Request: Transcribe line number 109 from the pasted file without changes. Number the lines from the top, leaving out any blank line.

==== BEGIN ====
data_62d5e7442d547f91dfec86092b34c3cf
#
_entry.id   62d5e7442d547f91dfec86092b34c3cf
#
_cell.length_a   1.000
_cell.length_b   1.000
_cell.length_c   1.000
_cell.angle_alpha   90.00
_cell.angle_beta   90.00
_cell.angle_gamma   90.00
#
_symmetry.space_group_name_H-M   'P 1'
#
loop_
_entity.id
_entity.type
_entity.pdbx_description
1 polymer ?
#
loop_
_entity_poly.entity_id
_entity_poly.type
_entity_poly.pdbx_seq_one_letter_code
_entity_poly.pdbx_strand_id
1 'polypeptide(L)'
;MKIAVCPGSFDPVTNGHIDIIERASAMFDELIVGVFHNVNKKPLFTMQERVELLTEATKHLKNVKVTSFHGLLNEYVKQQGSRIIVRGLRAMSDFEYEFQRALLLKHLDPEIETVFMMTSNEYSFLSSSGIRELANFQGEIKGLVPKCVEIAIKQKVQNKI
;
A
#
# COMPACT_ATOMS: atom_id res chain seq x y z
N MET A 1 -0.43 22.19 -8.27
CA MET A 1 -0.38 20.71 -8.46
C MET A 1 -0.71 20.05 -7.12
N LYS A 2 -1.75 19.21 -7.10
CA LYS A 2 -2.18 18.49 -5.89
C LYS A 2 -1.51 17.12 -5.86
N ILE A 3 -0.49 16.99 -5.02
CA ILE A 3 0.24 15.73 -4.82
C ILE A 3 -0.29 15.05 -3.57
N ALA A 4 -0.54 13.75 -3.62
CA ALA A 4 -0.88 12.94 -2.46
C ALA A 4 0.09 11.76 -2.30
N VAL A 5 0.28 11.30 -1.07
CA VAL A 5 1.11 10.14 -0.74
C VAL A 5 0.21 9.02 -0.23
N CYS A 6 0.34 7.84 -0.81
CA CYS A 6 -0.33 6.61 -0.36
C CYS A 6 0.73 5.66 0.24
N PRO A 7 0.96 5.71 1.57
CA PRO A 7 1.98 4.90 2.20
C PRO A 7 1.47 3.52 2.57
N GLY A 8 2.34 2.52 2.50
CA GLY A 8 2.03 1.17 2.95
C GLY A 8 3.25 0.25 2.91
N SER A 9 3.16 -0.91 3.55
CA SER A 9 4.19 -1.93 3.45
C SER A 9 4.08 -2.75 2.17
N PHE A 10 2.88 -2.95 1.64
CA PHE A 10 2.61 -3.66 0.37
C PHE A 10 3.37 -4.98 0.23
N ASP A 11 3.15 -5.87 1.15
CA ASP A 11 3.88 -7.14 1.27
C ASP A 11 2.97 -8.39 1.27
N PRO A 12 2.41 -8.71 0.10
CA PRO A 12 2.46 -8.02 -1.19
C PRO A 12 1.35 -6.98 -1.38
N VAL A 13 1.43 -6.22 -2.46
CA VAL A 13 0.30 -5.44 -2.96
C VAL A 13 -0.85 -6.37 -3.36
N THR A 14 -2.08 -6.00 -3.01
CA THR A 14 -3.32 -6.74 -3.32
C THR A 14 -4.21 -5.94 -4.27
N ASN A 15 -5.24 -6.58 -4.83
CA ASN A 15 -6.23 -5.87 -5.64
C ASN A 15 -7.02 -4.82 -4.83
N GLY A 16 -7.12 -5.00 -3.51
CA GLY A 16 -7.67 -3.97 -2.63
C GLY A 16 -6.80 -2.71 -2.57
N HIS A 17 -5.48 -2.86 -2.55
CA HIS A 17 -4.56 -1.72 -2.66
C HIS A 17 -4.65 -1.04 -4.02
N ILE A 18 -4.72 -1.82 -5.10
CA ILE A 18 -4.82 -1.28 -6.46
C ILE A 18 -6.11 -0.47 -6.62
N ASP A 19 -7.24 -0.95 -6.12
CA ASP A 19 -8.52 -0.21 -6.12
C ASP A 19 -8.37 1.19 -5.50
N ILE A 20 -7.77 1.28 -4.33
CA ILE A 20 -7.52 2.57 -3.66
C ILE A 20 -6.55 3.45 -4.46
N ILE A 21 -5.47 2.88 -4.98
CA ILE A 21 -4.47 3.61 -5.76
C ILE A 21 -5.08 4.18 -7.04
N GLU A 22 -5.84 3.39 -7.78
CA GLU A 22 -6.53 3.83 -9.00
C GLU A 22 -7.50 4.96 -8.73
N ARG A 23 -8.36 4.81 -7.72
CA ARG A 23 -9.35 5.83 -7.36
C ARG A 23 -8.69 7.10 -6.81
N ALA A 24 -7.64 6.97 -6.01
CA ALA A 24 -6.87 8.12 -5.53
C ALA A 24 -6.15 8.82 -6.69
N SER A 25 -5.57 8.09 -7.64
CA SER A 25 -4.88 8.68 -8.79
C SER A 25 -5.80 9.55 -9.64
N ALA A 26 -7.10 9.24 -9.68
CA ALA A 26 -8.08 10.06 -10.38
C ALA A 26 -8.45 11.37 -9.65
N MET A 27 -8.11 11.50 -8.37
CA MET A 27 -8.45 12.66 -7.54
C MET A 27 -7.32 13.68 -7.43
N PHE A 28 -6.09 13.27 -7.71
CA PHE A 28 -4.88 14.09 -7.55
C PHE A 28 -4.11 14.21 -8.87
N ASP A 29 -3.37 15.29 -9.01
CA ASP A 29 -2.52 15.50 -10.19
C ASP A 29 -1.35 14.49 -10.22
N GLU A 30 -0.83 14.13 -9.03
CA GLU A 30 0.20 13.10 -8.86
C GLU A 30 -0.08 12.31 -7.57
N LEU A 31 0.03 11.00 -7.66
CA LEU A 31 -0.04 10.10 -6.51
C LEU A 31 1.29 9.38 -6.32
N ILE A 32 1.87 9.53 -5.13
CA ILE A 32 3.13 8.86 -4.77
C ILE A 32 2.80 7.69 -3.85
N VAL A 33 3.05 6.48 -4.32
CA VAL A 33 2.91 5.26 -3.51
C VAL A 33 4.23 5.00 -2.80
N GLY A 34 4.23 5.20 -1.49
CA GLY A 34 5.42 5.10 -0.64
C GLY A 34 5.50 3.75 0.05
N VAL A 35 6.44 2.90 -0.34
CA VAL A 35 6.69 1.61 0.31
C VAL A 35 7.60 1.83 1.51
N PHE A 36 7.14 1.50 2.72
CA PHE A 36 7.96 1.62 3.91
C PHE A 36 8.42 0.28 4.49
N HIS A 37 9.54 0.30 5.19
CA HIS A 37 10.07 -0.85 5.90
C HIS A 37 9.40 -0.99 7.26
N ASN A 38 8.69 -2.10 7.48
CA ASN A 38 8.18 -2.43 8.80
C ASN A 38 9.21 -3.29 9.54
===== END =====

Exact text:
N MET A 27 -8.11 11.50 -8.37